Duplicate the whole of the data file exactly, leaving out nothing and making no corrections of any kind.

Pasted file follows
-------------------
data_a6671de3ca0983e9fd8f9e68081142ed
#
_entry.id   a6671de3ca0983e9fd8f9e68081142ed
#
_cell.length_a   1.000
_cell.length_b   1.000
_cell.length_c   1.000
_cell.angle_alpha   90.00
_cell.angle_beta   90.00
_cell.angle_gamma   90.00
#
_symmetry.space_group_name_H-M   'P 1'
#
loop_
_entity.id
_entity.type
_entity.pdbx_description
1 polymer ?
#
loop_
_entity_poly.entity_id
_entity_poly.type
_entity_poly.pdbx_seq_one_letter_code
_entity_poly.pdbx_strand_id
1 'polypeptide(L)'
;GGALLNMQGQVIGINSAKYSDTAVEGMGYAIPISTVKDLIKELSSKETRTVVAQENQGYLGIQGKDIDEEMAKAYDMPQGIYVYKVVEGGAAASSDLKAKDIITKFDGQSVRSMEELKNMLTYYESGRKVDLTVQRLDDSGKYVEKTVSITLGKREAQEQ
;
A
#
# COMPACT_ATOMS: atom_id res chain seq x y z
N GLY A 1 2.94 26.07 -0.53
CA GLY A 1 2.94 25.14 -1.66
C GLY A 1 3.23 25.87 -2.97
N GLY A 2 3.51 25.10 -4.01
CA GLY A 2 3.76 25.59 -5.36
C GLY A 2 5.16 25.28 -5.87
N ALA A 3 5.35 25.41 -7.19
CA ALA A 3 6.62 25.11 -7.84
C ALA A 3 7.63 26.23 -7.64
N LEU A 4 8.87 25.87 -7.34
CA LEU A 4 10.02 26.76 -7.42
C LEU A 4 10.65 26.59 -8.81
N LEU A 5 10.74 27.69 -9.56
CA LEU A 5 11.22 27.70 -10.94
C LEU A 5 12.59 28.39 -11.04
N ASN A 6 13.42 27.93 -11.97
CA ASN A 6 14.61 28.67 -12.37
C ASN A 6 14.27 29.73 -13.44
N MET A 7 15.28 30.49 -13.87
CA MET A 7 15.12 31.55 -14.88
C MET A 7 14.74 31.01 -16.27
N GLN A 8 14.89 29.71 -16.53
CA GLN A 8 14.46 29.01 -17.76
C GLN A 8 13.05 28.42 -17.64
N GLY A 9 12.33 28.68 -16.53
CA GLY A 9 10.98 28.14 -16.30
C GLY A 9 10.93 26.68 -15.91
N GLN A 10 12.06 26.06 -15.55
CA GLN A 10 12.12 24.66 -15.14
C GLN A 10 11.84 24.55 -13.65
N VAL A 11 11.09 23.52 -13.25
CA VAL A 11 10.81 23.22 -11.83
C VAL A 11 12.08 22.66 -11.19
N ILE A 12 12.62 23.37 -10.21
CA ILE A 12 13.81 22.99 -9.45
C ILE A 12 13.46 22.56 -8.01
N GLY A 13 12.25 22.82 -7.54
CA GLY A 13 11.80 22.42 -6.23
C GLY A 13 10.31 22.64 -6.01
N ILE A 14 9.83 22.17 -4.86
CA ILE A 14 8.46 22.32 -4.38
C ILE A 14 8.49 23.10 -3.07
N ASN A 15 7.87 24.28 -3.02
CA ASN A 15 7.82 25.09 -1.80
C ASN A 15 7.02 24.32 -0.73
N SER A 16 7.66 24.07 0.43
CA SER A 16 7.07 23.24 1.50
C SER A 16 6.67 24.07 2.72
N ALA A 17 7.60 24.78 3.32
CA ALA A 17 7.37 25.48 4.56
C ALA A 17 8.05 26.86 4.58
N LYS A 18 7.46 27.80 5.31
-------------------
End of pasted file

data_a6671de3ca0983e9fd8f9e68081142ed
#
_entry.id   a6671de3ca0983e9fd8f9e68081142ed
#
_cell.length_a   1.000
_cell.length_b   1.000
_cell.length_c   1.000
_cell.angle_alpha   90.00
_cell.angle_beta   90.00
_cell.angle_gamma   90.00
#
_symmetry.space_group_name_H-M   'P 1'
#
loop_
_entity.id
_entity.type
_entity.pdbx_description
1 polymer ?
#
loop_
_entity_poly.entity_id
_entity_poly.type
_entity_poly.pdbx_seq_one_letter_code
_entity_poly.pdbx_strand_id
1 'polypeptide(L)'
;GGALLNMQGQVIGINSAKYSDTAVEGMGYAIPISTVKDLIKELSSKETRTVVAQENQGYLGIQGKDIDEEMAKAYDMPQGIYVYKVVEGGAAASSDLKAKDIITKFDGQSVRSMEELKNMLTYYESGRKVDLTVQRLDDSGKYVEKTVSITLGKREAQEQ
;
A
#
# COMPACT_ATOMS: atom_id res chain seq x y z
N GLY A 1 2.94 26.07 -0.53
CA GLY A 1 2.94 25.14 -1.66
C GLY A 1 3.23 25.87 -2.97
N GLY A 2 3.51 25.10 -4.01
CA GLY A 2 3.76 25.59 -5.36
C GLY A 2 5.16 25.28 -5.87
N ALA A 3 5.35 25.41 -7.19
CA ALA A 3 6.62 25.11 -7.84
C ALA A 3 7.63 26.23 -7.64
N LEU A 4 8.87 25.87 -7.34
CA LEU A 4 10.02 26.76 -7.42
C LEU A 4 10.65 26.59 -8.81
N LEU A 5 10.74 27.69 -9.56
CA LEU A 5 11.22 27.70 -10.94
C LEU A 5 12.59 28.39 -11.04
N ASN A 6 13.42 27.93 -11.97
CA ASN A 6 14.61 28.67 -12.37
C ASN A 6 14.27 29.73 -13.44
N MET A 7 15.28 30.49 -13.87
CA MET A 7 15.12 31.55 -14.88
C MET A 7 14.74 31.01 -16.27
N GLN A 8 14.89 29.71 -16.53
CA GLN A 8 14.46 29.01 -17.76
C GLN A 8 13.05 28.42 -17.64
N GLY A 9 12.33 28.68 -16.53
CA GLY A 9 10.98 28.14 -16.30
C GLY A 9 10.93 26.68 -15.91
N GLN A 10 12.06 26.06 -15.55
CA GLN A 10 12.12 24.66 -15.14
C GLN A 10 11.84 24.55 -13.65
N VAL A 11 11.09 23.52 -13.25
CA VAL A 11 10.81 23.22 -11.83
C VAL A 11 12.08 22.66 -11.19
N ILE A 12 12.62 23.37 -10.21
CA ILE A 12 13.81 22.99 -9.45
C ILE A 12 13.46 22.56 -8.01
N GLY A 13 12.25 22.82 -7.54
CA GLY A 13 11.80 22.42 -6.23
C GLY A 13 10.31 22.64 -6.01
N ILE A 14 9.83 22.17 -4.86
CA ILE A 14 8.46 22.32 -4.38
C ILE A 14 8.49 23.10 -3.07
N ASN A 15 7.87 24.28 -3.02
CA ASN A 15 7.82 25.09 -1.80
C ASN A 15 7.02 24.32 -0.73
N SER A 16 7.66 24.07 0.43
CA SER A 16 7.07 23.24 1.50
C SER A 16 6.67 24.07 2.72
N ALA A 17 7.60 24.78 3.32
CA ALA A 17 7.37 25.48 4.56
C ALA A 17 8.05 26.86 4.58
N LYS A 18 7.46 27.80 5.31